SBA loans are not government backed “hard money” loans.
Even though the program is meant to help more small businesses get financing, it does have rigorous requirements for qualifying—including a good credit score.
Where does the U.S. Small Business Administration draw the line on SBA loan credit score minimum? And what other requirements will make or break a small business’s ability to secure an SBA loan? It’s a little more complicated than you might think, but keep reading and we’ll break it all down for you.
The Small Business Administration does not set hard-line minimums when it comes to qualifying for a loan. Rather, the bank you work with to secure the loan will assess your creditworthiness based on a number of factors and decide whether or not you qualify for the loan from there. That said, it will be very difficult to qualify for an SBA loan if you have a credit score below 620, and most lenders want to see a credit score between 700-800.
Here’s the deal:
If you are seeking a SBA loan, you are still using bank money, and banks have fairly conservative requirements. For example, if you are seeking a $1,000,000 SBA 504 loan, the bank has $500,000 of their own capital at risk. Banks are risk averse and, despite the SBA support, normal bank policy still applies including credit score and business cash flow requirements. The SBA actually has explicit rules stating that banks cannot use the SBA to bolster approval rates of a loans with substandard credit requirements.
The same goes for the SBA 7(a) loan program – the originating bank funds the entire loan with their own capital. The SBA then offers a “guarantee” back to the bank of up to 75% of the funding balance. This is an insurance policy of sorts, but it is not guaranteed. If the bank improperly underwrites or documents a bad loan, they lose all their capital in an event of a default and the guarantee is not paid.
What else is required of you to qualify?
As mentioned, securing an SBA loan is no walk in the park. While the most important factor will be your credit score, a lot of businesses—including small or newer businesses—can qualify for an SBA loan. The second most important factor is to be prepared: SBA loans require a lot of time, energy, attention, and documentation. You can’t just apply to and receive the funding in a matter of days.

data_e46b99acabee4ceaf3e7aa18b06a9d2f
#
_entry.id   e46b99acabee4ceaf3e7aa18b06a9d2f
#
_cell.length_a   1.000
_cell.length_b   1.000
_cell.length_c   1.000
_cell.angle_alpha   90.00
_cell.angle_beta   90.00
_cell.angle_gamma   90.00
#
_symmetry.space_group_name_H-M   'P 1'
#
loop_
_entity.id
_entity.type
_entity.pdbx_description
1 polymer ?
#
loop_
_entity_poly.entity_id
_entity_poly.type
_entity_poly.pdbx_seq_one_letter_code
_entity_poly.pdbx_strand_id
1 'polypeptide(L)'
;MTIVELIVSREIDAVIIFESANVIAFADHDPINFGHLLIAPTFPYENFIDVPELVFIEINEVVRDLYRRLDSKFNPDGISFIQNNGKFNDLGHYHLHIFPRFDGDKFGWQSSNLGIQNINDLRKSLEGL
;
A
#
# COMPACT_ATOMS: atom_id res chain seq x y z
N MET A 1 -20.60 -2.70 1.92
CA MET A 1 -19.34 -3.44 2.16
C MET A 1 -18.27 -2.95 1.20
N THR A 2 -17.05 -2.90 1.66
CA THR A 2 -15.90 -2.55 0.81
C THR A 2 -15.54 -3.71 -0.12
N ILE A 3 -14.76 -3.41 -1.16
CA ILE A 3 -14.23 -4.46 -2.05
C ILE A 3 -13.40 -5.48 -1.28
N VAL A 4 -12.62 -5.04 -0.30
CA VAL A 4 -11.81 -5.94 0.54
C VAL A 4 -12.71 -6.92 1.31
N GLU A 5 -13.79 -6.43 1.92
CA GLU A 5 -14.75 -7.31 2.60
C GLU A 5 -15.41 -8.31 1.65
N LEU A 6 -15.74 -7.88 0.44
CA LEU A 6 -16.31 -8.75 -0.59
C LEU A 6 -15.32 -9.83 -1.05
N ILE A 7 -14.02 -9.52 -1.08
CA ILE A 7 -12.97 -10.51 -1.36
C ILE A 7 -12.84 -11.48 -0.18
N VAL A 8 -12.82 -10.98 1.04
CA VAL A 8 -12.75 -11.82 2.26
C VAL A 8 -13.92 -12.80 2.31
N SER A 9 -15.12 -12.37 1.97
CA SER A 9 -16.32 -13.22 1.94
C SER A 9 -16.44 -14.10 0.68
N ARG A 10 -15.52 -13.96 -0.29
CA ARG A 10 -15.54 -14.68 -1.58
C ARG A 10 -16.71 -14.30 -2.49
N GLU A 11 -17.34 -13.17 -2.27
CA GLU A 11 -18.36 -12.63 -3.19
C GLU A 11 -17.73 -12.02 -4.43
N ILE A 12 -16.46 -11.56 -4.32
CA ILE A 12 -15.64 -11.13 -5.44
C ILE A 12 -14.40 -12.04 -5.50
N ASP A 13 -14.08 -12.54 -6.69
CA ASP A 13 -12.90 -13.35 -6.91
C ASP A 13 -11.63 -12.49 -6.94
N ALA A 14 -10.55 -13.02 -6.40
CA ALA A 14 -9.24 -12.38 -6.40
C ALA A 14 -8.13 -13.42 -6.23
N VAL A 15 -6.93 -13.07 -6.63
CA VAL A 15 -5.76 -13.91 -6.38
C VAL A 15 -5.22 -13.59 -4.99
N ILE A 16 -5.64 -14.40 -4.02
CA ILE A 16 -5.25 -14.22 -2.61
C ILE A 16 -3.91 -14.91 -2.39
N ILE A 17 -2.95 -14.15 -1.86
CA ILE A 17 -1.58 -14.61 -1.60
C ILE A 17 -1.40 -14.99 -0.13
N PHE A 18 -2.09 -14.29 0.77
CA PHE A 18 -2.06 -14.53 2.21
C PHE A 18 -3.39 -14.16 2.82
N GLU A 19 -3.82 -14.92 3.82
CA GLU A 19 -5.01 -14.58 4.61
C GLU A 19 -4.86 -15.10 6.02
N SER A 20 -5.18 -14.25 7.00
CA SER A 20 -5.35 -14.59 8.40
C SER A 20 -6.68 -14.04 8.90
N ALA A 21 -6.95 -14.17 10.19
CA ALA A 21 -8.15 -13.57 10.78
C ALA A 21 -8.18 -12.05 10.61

In order to qualify as a small business, your company needs to meet the government’s definition of a small business. What’s the government’s definition of a small business? What technically qualifies as “small?” It depends on your industry. The SBA provides exhaustive resources to help you figure out how to classify your business’s size based on your industry. In general, your business is typically considered “small” if you have under 500 employees—though there are exceptions. But keep in mind that some industry size requirements are based on average annual receipts.
Remember that every bank has its own SBA loan credit score minimum and other requirements. And even though you might qualify in the eyes of the government, the lender you choose might not see it that way. So, it’s important to shop around and compare what you can get from different institutions. To do that, you certainly want to be very prepared with all the right documentation.
Be ready to apply:
Beyond meeting the SBA loan credit score minimums, qualifying for an SBA loan is not complex —you’re going to need to physically show that you qualify.
And these are the exact documents that’ll be required of you if you apply for an SBA loan. You don’t want to forget any of them!
- Personal background and résumé: Give lenders and idea of who you are and how your previous work experience makes you qualified to run your business. They also want to know logistical stuff like addresses, other names you’ve used, educational background, and any criminal history.
- Business plan and use of loan: You’ll want to show lenders that you know where the business going and how the funding you need fits into it. Be very detailed and include marketing strategies and management structures.
- Personal and business credit report: After reading this entire article, this must seem pretty obvious! You need to obtain your credit scores from one of the institutions that measures the scores.
- Personal and business income tax returns: This is where lenders scrutinize your financial history. Be ready to have two to three years worth of tax returns.
- Financial statements: These are just for your business. Make sure you have these ready:
- Balance sheets: A bare bones measure of what you have and what you owe.
- Profit and loss statements: One step further, these statements demonstrate your monthly income and expenses.
- Business debt schedule: Outlines all the debt your business currently owes.
- Collateral: You likely need this if other areas of your application are weaker (like your credit score). Have your assets evaluated and assessed, and make it clear to the lender what you’re willing to give up should you default on your loan.
- Legal documents: Formal documentation that you are in fact a registered business and can run your business legally where it is located within the United States. This includes all licenses and leases.
While SBA loans are tough to qualify for, and it can sometimes feel hard to nail down exactly what you need in order to qualify, you should now have a sense of what SBA loans require.
Work with a qualified small business lending specialist to see what kind of loan is right for you!